Referring to FIGS. 7 and 8, when the actuating member 41 is rotated clockwise from a locking position, as shown in FIG. 6, into an unlocking position, as shown in FIG. 9, by the key lock 4A with a key 4B, as shown in FIG. 7, the rod-like bearing 42 is raised by overcoming a biasing force of the coil spring 43 to withdraw the tenon end of the bearing 42 from the opening 23 of the tubular member 20 and the groove 31 of the rod member 30 into the vertical passage 14 thereby the rod member 30 and the tubular member 20 can telescope in and out with respect to the body member 10 for extension or collapse movement of the device. The collapse movement of this antitheft device allows this device to be detached from the steering wheel.
While the invention has been described with respect to preferred embodiment, it is obvious that various modifications can be made therein without departing from the spirit of present invention which should be limited only by the scope of the claim.
|Cited Patent||Filing date||Publication date||Applicant||Title|
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|US4738127 *||Feb 17, 1987||Apr 19, 1988||James E. Winner||Automobile steering lock|
|US4887443 *||Apr 14, 1989||Dec 19, 1989||Wang Ching Rong||Automobile steering lock|
|US4935047 *||Dec 20, 1988||Jun 19, 1990||James E. Winner, Jr.||Steering wheel lock|
|US5031428 *||Oct 15, 1990||Jul 16, 1991||Jan Shwu M||Two stage automobile steering lock|
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|Citing Patent||Filing date||Publication date||Applicant||Title|
|US5277042 *||Dec 23, 1992||Jan 11, 1994||Winner International Corporation||Automotive, steering wheel anti-theft device|
|US5454241 *||Dec 21, 1993||Oct 3, 1995||Metro Products (Accessories & Leisure) Limited||Vehicle steering wheel anti theft device|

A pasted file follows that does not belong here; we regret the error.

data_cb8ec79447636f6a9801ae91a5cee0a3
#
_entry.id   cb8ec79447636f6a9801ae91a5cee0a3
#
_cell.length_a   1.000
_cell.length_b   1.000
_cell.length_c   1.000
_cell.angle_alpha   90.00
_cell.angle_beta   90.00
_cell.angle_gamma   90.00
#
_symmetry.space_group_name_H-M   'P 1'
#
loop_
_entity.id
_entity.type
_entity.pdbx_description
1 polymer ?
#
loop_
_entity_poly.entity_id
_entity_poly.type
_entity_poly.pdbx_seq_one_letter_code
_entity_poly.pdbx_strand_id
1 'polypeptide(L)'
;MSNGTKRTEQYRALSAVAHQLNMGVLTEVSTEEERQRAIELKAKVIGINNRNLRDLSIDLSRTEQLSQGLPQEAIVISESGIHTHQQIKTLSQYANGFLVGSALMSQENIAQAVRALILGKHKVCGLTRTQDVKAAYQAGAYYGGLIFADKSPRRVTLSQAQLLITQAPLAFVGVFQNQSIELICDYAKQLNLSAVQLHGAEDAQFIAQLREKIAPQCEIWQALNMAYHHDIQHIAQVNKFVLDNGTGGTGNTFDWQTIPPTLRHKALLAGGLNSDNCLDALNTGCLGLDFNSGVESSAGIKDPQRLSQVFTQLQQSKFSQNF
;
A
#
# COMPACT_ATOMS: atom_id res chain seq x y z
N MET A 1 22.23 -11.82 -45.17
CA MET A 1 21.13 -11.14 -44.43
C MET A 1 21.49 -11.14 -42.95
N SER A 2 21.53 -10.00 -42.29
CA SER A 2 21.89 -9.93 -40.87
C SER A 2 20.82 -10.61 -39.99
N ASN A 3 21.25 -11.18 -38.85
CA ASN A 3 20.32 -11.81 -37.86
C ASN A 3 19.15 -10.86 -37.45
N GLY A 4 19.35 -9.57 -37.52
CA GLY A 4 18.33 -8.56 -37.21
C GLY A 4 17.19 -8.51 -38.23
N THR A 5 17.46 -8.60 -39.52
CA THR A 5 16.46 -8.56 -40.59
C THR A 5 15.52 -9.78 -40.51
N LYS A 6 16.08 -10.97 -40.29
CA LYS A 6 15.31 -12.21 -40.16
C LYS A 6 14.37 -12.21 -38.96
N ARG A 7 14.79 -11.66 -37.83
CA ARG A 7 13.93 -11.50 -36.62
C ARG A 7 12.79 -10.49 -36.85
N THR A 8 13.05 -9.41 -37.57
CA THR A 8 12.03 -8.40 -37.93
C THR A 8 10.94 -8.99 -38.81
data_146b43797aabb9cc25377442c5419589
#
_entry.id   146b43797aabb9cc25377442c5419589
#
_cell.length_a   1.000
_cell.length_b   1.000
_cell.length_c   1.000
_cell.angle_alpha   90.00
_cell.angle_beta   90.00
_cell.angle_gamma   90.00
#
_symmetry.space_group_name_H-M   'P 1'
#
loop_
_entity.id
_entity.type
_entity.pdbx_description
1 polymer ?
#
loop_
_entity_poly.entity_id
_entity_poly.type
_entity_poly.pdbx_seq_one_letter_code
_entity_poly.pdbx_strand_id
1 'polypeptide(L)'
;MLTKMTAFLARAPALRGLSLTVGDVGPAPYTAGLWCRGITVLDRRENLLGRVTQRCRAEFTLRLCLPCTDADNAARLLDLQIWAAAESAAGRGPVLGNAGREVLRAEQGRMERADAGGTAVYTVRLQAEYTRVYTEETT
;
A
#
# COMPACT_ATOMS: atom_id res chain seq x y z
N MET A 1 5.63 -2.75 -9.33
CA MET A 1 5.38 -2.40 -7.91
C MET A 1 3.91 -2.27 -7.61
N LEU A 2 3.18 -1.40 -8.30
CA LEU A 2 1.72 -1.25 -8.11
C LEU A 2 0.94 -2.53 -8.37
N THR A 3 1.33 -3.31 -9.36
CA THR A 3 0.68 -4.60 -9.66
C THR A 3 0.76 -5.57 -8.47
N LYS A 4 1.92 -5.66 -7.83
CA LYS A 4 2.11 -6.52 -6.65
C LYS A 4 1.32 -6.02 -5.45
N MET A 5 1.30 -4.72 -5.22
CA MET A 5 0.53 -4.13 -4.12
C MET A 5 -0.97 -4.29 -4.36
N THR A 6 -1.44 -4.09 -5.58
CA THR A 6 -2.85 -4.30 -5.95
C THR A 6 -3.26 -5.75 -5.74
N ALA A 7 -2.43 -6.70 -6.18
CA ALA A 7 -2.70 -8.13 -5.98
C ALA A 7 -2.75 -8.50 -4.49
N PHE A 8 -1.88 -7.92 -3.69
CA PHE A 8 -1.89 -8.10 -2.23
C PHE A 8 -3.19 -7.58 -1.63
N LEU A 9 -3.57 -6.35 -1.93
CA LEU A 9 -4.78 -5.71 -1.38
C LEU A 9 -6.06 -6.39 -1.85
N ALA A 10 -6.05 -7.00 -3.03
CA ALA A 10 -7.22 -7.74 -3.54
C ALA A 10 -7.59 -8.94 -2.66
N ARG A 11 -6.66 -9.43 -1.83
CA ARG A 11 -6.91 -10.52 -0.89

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|US5636538 *||Aug 11, 1995||Jun 10, 1997||Openiano; Renato M.||Vehicle anti-theft device separately simultaneously locking to the vehicle's steering wheel at each of two locations|
|US5836185 *||Jul 21, 1997||Nov 17, 1998||Openiano; Renato M.||Telescoping vehicle anti-theft device separately simultaneously locking to the vehicle's steering wheel at each of two locations|
|US5890382 *||Jan 14, 1997||Apr 6, 1999||Wang; Kenneth||Multishaft combination lock|
|US6173590 *||Jan 27, 2000||Jan 16, 2001||Bryan Witchey||Skid steer lock|
|US6282930 *||May 22, 2000||Sep 4, 2001||Richard L. Strauss||Dead-bolt operated steering wheel lock|
|US6334345 *||Oct 5, 2000||Jan 1, 2002||Tung Chu International Inc.||Multi-sectional extendible lock structure for steering wheels|
|US6553797 *||Feb 5, 2002||Apr 29, 2003||Bryan Witchey||Skid steer lock|
|US7546752 *||Jul 18, 2008||Jun 16, 2009||Handyway Co., Ltd.||Lock for steering wheels of vehicles|
|US20080060394 *||Jul 13, 2007||Mar 13, 2008||An-Chen Cheng||Lock structure and wheel lock|
|US20090107191 *||Jul 18, 2008||Apr 30, 2009||Wen Chun Su||Lock for steering wheels of vehicles|
|US20100005841 *||Jan 14, 2010||Ming-Huei Lin||Auto steering wheel safety lock|
|U.S. Classification||70/209, 70/226|
|Cooperative Classification||B60R25/0225, Y10T70/5841, Y10T70/5765|
|Apr 9, 1996||REMI||Maintenance fee reminder mailed|
|Sep 1, 1996||LAPS||Lapse for failure to pay maintenance fees|
|Nov 12, 1996||FP||Expired due to failure to pay maintenance fee|
Effective date: 19960904